Jump to content
  • Welcome to AngelsWin.com

    AngelsWin.com - THE Internet Home for Angels fans! Unraveling Angels Baseball ... One Thread at a Time.

    Register today to comment and join the most interactive online Angels community on the net!

    Once you're a member you'll see less advertisements. If you become a Premium member and you won't see any ads! 



Angels Classic Rewind | Dateline: May 4th, 2002

Recommended Posts


By Joe Haakenson, AngelsWin.com Contributor -

MAY 4, 2002


TORONTO -- The streak is over. Both of them, in fact.

The Angels' eight-game winning streak and the Toronto Blue Jays' nine-game losing streak ended Saturday afternoon with the Blue Jays' 4-1 win before 20,558 at SkyDome.

Angels pitcher Scott Schoeneweis gave up four runs (three earned) in seven innings, which would have been good enough to win in any of the previous seven games, but not on Saturday.

The Angels offense, which averaged 9.4 runs per game during the winning streak, didn't score after the first inning and went 0 for 12 with runners in scoring position. The Angels' 3-4-5 hitters -- Garret Anderson, Troy Glaus and Tim Salmon -- went a combined 1 for 11.

''We had opportunities,'' Angels manager Mike Scioscia said. ''Their guy made some terrific pitches.''

''Their guy'' was Blue Jays starter Justin Miller, who was making just his second career start. The first one came last week in Anaheim when the Angels beat him and the Blue Jays, 11-4.

Saturday, the Angels had at least one runner in scoring position in seven of the nine innings. Going into the game, they were hitting .321 as a team with runners in scoring position.

While Miller (7 innings, 1 run, 4 hits) was able to get out of a few tough spots, he also got a key break early in the game. The Angels had runners on first and third with one out in the third inning when Orlando Palmeiro hit a rope up the middle. Problem was, Darin Erstad tried to steal second on the pitch, so shortstop Felipe Lopez broke to cover second.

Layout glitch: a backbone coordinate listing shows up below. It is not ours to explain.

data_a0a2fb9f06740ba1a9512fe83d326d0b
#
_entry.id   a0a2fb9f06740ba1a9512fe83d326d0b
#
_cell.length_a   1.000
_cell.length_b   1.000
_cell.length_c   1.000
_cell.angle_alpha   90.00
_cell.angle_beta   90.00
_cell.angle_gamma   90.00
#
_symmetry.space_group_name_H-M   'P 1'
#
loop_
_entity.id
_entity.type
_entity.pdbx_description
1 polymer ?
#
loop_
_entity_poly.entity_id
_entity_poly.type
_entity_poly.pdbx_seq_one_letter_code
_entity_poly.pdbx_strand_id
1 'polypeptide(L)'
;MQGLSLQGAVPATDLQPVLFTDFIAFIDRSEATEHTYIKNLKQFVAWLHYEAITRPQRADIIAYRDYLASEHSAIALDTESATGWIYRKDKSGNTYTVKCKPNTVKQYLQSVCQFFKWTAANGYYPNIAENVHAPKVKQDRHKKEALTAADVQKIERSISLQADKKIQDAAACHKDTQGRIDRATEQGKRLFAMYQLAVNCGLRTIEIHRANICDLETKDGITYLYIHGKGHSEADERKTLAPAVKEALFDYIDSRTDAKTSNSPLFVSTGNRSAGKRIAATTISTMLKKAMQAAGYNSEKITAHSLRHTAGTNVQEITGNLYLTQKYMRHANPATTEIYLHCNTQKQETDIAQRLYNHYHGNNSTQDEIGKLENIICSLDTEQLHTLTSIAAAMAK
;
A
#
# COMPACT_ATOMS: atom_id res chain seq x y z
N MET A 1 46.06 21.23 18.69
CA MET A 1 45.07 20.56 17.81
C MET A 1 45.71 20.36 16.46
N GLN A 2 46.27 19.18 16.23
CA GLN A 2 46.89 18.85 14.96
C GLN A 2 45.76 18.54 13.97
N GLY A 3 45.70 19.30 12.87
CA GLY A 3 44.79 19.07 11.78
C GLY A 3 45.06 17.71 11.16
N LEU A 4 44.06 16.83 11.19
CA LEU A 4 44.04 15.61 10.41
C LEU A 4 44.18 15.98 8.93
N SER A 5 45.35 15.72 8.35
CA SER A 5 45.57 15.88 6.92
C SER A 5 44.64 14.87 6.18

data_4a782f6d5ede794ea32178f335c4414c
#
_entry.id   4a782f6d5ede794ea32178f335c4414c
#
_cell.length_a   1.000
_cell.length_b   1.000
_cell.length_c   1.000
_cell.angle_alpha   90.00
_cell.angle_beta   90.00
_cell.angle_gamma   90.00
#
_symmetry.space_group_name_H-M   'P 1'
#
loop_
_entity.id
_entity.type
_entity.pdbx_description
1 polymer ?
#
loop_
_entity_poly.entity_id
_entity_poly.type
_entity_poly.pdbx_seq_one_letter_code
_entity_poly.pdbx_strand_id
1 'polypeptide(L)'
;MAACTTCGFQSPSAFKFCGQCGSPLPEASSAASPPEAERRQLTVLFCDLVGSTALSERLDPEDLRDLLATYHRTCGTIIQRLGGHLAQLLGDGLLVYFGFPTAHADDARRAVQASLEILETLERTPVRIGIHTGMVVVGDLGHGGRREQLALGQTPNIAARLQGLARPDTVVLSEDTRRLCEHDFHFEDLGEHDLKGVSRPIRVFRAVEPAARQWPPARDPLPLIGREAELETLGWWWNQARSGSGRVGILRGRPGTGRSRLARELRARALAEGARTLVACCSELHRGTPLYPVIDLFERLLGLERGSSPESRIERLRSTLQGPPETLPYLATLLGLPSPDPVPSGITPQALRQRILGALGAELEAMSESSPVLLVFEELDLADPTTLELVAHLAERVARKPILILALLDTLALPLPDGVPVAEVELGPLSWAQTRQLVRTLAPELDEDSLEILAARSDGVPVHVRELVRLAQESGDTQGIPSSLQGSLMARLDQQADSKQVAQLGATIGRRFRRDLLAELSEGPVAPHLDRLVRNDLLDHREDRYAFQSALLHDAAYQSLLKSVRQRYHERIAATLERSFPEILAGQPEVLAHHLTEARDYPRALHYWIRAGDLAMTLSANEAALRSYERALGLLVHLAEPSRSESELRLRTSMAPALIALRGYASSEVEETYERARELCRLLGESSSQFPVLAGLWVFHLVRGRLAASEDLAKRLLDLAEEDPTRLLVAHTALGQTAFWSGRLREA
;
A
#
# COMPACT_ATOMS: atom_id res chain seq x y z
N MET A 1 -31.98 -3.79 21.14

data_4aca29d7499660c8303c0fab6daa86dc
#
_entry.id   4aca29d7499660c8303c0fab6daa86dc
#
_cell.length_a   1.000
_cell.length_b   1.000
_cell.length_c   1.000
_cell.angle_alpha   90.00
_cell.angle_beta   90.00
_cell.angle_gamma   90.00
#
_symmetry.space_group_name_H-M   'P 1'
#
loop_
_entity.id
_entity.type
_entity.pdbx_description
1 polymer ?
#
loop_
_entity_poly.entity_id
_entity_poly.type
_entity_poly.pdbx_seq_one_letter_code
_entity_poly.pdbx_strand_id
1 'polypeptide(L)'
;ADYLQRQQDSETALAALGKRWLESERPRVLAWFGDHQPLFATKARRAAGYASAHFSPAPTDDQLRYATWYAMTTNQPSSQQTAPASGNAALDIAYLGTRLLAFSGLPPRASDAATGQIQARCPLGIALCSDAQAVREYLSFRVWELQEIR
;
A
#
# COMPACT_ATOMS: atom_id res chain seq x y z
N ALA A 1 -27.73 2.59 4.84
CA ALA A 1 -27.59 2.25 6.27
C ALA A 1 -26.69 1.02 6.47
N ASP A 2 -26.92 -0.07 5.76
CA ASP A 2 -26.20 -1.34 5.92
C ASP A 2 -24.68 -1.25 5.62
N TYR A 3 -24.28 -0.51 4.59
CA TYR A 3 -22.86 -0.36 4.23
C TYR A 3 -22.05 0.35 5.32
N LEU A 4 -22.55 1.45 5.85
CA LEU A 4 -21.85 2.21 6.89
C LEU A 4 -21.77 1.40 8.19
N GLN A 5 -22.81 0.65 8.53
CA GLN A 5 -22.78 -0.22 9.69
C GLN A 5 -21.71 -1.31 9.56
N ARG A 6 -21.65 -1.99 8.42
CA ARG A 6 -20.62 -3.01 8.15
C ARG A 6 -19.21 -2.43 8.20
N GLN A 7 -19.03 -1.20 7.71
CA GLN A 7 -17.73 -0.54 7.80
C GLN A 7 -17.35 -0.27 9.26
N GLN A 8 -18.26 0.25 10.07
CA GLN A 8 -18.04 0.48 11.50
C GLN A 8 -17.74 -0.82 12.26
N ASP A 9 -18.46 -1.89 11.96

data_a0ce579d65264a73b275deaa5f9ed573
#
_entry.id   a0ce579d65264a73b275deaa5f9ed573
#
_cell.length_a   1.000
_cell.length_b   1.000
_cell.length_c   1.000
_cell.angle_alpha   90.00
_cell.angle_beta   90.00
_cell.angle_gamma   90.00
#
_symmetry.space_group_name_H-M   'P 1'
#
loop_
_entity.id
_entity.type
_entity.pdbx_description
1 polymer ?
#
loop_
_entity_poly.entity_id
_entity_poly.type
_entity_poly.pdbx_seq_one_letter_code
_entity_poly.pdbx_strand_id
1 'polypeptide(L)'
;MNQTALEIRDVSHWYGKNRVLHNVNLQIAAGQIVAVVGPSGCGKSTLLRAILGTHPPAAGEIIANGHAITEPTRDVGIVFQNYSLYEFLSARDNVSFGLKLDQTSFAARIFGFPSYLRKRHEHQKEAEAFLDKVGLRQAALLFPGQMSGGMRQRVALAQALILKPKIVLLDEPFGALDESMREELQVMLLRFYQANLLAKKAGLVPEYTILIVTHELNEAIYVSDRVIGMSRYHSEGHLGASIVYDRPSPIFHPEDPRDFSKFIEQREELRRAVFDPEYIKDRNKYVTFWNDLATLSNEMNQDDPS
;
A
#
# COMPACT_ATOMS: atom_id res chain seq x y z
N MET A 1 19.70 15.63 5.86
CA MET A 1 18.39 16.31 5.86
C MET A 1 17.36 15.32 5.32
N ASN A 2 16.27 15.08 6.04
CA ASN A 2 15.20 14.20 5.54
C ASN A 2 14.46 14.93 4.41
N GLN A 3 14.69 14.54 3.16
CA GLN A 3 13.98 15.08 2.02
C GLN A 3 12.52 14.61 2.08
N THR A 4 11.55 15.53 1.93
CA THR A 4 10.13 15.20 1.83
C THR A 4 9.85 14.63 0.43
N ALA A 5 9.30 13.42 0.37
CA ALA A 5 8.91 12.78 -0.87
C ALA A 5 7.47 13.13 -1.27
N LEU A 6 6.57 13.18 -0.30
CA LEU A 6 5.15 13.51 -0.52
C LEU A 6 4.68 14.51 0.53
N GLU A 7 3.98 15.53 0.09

Lopez fielded the ball while standing on second base and threw to first to first for the double play. Instead of an RBI single and possibly the beginning of a big inning, the Angels wouldn't come that close to scoring again.

The lack of offense made it tough for Schoeneweis, who has become the club's hard-luck loser. Schoeneweis (1-4) has pitched poorly in a couple starts, but even in games he's pitched well enough to win, he hasn't. And it didn't make him feel any better than he was on the mound when the winning streak was broken.

''It would be nice to think we'd win 140 games in a row,'' Schoeneweis said. ''The streak had to end sometime. Unfortunately, it was my day to pitch. I'm sure we'll start a new streak (today).''

The Angels got on the scoreboard in the first inning when David Eckstein walked, stole second, went to third on Erstad's grounder to first and scored on Palmeiro's sacrifice fly.

But the lead only lasted until the bottom of the first when the Blue Jays used a hit batsman, a walk, a single and a double to score two runs and take the lead for good.

The Angels' defense didn't exactly give Schoeneweis the support he needed either. Third baseman Troy Glaus made an error in the second inning, but Schoeneweis was able to get out of the inning without giving up a run.

In the fourth, Eckstein dropped a throw from Schoeneweis that should have started an inning-ending double play, but instead the Blue Jays went on to score an unearned run.

''We've got a few things to clean up, but we will,'' Scioscia said. ''Right now Troy's going through a little rough spot at third. But for the most part we've made the plays we've needed to.''